Monday, March 06, 2006

Mortgage deduction


I read an article today that stated that 30% of USA income tax filers do not take the mortgage deduction, and half of the home owners don’t take it. I would suppose that those are lower income home owners that use the “standard” rather than the “itemized” deduction method.

The deduction itself is regressive. It grants fewer deductions, (both by amounts and by proportion of income) to poorer tax payers. I don’t know if it proportionally grants more or less deductions to wealthier rather than middle income earners.

The President’s (Bush’s) committee for tax simplification concluded that it’s not feasible to significantly and revenue neutrally reduce our income tax rates without eliminating the mortgage deduction.

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Respectfully, Supposn

Sunday, March 05, 2006

The harm of progressive, (bracketed) taxes

I’m not opposed to bracketing, (for progressive taxation) due to principle, but because it induces increasing complexity and unanticipated inequities. Each real or perceived inequity induces lobbying for their client’s compensating exception. Each instance to “fix” a specific inequity, generally results in the creation of new inequities. That’s a significant cause of our tax complexity and inequities.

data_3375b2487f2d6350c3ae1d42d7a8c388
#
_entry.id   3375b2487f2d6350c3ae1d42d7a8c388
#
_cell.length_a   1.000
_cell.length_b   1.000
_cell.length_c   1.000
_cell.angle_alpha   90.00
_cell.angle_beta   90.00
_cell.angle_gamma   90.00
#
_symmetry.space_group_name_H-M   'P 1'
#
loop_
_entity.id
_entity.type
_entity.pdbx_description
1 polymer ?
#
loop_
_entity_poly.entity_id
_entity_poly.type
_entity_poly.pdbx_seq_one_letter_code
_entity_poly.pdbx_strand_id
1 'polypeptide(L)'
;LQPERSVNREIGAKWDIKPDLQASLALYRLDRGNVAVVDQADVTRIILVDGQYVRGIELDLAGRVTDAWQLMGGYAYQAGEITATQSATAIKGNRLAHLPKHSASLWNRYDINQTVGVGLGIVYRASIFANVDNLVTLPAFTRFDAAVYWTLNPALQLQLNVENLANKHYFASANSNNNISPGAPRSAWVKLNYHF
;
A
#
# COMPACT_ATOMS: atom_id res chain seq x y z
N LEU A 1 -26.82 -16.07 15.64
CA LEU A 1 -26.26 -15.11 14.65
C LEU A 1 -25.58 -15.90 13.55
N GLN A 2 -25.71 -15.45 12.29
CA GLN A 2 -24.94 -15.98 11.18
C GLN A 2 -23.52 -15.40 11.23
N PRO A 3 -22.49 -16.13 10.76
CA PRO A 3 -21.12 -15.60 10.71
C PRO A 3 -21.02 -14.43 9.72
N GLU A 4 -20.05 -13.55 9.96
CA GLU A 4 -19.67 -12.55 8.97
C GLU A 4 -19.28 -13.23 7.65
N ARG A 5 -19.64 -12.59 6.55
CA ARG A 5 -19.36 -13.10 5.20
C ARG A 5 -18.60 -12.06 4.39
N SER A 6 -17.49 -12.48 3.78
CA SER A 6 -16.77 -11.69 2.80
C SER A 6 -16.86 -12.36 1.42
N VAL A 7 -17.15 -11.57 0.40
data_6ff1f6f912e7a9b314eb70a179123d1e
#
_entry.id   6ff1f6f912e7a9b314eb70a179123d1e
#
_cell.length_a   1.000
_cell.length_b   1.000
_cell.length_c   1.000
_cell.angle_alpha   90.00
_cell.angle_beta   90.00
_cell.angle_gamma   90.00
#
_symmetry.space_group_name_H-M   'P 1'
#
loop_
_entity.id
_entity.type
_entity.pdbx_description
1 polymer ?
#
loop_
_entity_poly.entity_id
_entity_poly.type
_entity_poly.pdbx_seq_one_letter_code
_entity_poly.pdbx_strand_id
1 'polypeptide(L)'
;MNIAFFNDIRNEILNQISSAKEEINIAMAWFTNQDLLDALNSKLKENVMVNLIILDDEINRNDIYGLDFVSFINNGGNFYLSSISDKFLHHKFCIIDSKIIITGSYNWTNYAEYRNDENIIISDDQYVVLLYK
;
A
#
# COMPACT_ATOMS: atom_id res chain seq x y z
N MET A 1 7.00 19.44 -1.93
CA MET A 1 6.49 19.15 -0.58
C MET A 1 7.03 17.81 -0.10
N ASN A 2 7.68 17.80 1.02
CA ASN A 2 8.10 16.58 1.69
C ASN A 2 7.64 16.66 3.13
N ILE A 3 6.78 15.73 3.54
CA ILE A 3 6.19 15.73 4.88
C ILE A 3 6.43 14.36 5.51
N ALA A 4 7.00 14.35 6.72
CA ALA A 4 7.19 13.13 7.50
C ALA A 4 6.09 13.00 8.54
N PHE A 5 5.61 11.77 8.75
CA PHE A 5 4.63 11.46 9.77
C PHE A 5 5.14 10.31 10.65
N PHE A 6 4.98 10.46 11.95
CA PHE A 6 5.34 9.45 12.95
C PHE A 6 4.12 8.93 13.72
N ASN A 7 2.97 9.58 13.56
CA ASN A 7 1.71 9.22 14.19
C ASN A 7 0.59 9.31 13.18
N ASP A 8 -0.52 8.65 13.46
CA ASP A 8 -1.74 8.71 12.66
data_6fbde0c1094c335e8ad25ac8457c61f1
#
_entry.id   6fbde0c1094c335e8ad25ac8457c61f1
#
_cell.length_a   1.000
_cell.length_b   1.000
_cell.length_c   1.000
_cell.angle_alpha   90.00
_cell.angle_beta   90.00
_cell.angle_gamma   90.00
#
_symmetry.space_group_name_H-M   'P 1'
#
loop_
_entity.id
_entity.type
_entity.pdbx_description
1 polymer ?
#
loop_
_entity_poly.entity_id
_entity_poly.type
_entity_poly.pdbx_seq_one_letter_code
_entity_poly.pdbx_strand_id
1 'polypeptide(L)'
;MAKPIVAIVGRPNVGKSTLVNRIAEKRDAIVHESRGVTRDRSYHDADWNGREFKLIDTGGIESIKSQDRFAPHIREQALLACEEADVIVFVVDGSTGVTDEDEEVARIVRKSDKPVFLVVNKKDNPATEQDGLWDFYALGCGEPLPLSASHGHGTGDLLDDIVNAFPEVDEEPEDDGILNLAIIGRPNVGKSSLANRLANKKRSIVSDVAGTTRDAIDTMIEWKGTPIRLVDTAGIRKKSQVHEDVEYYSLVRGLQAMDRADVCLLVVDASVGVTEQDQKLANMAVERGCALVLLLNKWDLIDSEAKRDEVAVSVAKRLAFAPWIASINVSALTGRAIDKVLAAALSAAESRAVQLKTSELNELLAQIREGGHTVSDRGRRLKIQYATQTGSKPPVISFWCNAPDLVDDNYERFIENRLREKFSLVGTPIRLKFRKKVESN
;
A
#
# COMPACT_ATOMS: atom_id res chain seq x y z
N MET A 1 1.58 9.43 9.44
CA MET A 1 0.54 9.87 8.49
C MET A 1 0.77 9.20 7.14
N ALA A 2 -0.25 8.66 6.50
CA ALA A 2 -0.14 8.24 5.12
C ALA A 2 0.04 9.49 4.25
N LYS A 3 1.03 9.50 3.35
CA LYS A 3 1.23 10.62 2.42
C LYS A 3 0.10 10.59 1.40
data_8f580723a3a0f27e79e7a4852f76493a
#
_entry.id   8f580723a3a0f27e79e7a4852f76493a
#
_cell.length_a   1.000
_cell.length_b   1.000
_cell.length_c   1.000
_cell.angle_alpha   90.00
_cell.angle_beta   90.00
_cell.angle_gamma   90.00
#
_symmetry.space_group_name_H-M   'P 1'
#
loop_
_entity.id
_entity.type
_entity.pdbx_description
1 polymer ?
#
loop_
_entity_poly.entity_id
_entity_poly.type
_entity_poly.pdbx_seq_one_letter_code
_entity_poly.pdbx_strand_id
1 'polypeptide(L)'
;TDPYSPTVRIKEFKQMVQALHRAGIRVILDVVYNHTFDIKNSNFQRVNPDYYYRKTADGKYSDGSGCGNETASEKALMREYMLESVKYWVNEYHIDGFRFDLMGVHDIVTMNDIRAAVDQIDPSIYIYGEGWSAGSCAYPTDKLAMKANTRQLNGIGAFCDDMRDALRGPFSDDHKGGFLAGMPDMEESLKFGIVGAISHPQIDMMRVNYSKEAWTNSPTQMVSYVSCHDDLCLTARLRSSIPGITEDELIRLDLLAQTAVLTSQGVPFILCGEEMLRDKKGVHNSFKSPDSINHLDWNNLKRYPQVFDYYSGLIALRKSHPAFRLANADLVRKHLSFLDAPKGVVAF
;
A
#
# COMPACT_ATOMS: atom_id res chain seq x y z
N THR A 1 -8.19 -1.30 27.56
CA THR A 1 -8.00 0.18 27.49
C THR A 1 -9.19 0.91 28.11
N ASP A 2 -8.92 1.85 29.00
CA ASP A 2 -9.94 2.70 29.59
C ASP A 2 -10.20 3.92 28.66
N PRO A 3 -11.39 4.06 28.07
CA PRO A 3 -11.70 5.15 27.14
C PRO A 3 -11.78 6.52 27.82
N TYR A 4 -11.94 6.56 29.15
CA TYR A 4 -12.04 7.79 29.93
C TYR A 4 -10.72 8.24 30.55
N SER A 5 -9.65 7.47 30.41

Lower income taxpayers are not large contributors of political funds. Congress is not amiable to the pleas from non-contributors not organized into strong voting blocks. If we could, a flat tax rate for all types of income tax is preferable.

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Respectfully, Supposn

How can we flatten income taxes?

Congress voted for progressive bracketed tax rates for political expediency and some appreciation of a pure flat rate’s effect upon lower income earners. They considered the potential economic harm, (greater government welfare) costs to our nation. Often great harm is done with the best of intentions.

It’s mathematically possible and revenue neutral to flatten income taxes by increasing lower bracket rates. For the reasons they were bracketed to begin with, that’s a political “no starter”.

We could create another tax to replace lost income tax revenue and retain revenue neutrality. Consumption taxes such as VAT, (value added tax) have been suggested. If a consumption tax is used, there should be some provision to compensate for VAT’s greater proportional burden upon low income tax payers.

We could increase tax deduction per dependent, index all finite dollar amounts of our tax laws and regulations, and reduce the income tax rates as we initialize or increase the VAT. The process would best be accomplished in a gradual manner. IMO the process would have to be halted when VAT approaches an unacceptable rate.

The evaluation of a tax policy’s fairness is subjective. IMO regardless of motive for adopting a consumer tax, (to simply repeal tax bracketing or to tax spending rather than earning), this proposal’s fair and feasible.

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Respectfully, Supposn